Many people don’t know, Joe Biden helped write the precursor law to the Patriot Act.

  • thucy

    As someone who survived 9/11 in New York (and all the media bull and terrifying, bigoted harrassment of my Muslim neighbors that followed) and who lost a military friend in the bizarre and incompetent occupations that followed, I add my tired voice to those who say: “Not in my name.”
    Forum staff: Thank you for this important segment. Even though only a very very small percentage of our country serves in our “volunteer” army, we cannot ignore how they are being abused in these bizarre and unfathomably expensive military “actions” that destroy so many innocent civilians in Iraq and Afghanistan.
    I just watched “Why We Fight”, Eugene Jarecki’s award-winning documentary on the military industrial complex post-9/11. It is eye-opening. I’m pleased to see that Michael Krasny will be interviewing Jarecki’s friend David Simon live in SF later this spring. This is the kind of worthy media the country needs, and you deserve our praise and thanks.

  • johnqeniac

    What should we remember about the attack on Iraq?

    In all of the retrospectives at this tenth anniversary of the U.S. attack on Iraq, the focus is on memories of those who survived, whether Iraqis, US soldiers, etc, but nothing (certainly not on NPR) about the fact that it was totally unnecessary. The half million lives lost. The $ 3-6 trillion blown. The destruction of the functionality of a country. The crippling of a country for the indefinite future. The further destabilization of the Mideast. The pre-emptive unprovoked attack, invasion, and occupation of Iraq that continues til this day. All, all, totally unnecessary. All justified by the abject lies, recklessness, and criminal negligence of Dick Cheney, George Bush, Tony Blair, Little Donny Rumsfeld, Condi Rice, Karl Rove, Wolfowitz, and the lot of them. All enabled by the gutlessness, complicity, and enthusiastic childish flippancy of the U.S. Congress and the U.S. press. And the total failure of the educated ‘intelligentsia’ to openly denounce the marketing of the invasion in the 18 months leading up to the attack. This is the most important thing to remember, so that there might be even a small chance that the next insane war of lies can be aborted before it happens. It is important to remember on this anniversary that not a single one, not a single one, of the perpetrators of this catastrophe, has ever been held accountable in the slightest – let alone punished. They have remained defiant, unrepentant, and even contemptuous of efforts to hold them accountable. Their careers have soared. They have made millions. The animal Tony Blair has outrageously – infamously – stated that he would do it all over again, ‘knowing what I know now’. If you consider, by comparison, that in a case, for example, of an airline accident, even one where no one has been harmed in the slightest, nevertheless a thorough, months or years-long investigation is undertaken as a matter of course, and if any negligence – even unintentional negligence – is deemed to have been shown by a pilot or mechanic, he can be tried and imprisoned. On the other hand, for the ruling class, it does not matter how many people are killed, how many millions of lives destroyed, in the pursuit of whatever worthless or nefarious goals motivate these animals, they are never, ever, ever, ever held accountable. It is the same spirit as that which guided the ever-subservient Barack Obama in rewarding of the finance industry barons for recklessly and criminally destroying the world’s economy.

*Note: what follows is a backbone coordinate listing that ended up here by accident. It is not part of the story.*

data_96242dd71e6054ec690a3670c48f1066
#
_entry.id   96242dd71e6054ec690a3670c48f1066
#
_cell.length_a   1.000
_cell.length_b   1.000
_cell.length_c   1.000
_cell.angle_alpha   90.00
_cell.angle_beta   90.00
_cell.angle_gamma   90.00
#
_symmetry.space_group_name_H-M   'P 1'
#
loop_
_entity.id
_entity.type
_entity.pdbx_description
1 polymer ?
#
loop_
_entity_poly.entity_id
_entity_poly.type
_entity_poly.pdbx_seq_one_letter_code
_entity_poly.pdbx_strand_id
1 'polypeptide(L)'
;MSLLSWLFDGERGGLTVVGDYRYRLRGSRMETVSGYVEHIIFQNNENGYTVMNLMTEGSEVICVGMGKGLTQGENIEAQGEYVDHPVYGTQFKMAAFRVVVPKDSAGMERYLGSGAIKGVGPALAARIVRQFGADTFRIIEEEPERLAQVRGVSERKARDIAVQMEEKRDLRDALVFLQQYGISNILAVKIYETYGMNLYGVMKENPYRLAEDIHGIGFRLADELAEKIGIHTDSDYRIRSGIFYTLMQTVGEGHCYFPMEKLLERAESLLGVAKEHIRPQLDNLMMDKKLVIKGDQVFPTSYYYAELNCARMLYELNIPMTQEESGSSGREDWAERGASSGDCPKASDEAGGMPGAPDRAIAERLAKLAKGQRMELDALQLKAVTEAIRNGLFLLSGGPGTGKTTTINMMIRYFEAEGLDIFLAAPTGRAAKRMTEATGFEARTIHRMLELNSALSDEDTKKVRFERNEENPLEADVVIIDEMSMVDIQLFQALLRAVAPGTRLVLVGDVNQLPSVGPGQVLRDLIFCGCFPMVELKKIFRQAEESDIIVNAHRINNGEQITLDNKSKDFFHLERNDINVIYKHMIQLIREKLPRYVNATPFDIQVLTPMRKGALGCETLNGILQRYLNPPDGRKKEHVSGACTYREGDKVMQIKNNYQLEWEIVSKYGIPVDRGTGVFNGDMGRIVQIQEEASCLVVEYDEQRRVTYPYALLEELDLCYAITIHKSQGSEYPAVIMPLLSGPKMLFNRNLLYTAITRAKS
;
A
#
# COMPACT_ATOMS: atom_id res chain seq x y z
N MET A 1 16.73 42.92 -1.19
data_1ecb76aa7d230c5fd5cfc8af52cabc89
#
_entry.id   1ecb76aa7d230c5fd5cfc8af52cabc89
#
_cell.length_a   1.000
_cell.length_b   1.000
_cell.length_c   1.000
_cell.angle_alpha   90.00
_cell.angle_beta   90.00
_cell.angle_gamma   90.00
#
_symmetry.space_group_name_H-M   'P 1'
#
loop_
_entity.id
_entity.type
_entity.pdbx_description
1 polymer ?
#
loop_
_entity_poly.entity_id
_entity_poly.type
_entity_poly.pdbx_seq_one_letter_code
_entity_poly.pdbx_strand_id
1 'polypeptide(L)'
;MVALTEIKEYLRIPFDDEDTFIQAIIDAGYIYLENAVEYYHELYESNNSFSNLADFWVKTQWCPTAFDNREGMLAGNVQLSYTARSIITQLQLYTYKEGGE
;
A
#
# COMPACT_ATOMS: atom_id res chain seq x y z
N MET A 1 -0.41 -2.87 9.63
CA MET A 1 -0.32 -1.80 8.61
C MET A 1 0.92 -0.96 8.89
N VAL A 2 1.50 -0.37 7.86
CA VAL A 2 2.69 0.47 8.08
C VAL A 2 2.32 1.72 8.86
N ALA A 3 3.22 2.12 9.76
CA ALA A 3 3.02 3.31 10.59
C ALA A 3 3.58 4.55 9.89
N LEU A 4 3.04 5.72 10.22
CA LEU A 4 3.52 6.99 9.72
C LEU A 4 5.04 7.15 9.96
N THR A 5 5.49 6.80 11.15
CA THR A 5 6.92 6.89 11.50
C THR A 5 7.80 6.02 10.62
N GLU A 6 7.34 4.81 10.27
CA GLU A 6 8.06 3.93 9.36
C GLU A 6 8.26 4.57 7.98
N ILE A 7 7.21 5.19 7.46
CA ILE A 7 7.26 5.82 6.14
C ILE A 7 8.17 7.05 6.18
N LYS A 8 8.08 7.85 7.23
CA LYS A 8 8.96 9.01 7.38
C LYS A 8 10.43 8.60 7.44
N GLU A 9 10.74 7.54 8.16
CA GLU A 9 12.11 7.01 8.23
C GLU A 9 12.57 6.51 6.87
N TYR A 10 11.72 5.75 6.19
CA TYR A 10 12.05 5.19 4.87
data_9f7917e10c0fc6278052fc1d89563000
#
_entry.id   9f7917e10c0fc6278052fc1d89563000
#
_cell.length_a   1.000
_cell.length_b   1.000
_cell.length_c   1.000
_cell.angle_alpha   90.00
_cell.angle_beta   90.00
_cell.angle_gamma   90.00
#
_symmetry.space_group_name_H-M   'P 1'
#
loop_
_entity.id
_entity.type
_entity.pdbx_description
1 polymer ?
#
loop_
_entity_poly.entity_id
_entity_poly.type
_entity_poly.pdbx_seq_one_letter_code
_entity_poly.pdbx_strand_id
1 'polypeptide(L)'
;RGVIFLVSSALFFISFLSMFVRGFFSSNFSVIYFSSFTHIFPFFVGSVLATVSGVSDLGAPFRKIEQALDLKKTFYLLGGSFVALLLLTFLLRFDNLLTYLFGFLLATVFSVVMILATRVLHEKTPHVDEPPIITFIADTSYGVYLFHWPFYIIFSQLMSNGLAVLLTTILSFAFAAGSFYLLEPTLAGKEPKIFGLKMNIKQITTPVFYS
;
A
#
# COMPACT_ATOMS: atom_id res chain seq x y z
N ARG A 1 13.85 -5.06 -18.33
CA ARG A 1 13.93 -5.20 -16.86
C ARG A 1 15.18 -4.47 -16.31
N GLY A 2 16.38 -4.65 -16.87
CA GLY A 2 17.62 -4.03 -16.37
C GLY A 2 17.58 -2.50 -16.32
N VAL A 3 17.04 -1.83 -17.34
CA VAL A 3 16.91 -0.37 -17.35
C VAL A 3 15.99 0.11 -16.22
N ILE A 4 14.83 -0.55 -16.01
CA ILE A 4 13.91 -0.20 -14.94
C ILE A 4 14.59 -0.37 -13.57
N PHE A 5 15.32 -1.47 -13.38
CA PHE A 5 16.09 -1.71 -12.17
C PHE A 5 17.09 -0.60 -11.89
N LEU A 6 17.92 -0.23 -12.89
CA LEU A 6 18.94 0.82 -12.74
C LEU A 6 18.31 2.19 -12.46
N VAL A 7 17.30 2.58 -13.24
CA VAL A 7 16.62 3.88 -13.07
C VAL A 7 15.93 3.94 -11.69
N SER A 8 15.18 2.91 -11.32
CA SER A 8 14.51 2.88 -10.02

We must remember that no member of the U.S. press has ever apologized for mindlessly and even enthusiastically, disgustingly, embedding themselves with the government, let alone committed themselves to legitimate journalism instead of sycophancy. In the words of Inspector Brockett, in the movie “The Ruling Class”, “They have shown us what ‘noblesse oblige’ really means.” They have learned absolutely nothing whatsoever from their shameful behavior, but rather these same miserable excuses for ‘journalists’ now incredibly do their best to legitimize the case for a pre-emptive, unprovoked attack on Iran. Nor has the intelligentsia shown any interest in skepticism about the duplicitous arguments for an attack on Iran – still apparently content once again to be spectators, if not cheerleaders, to events.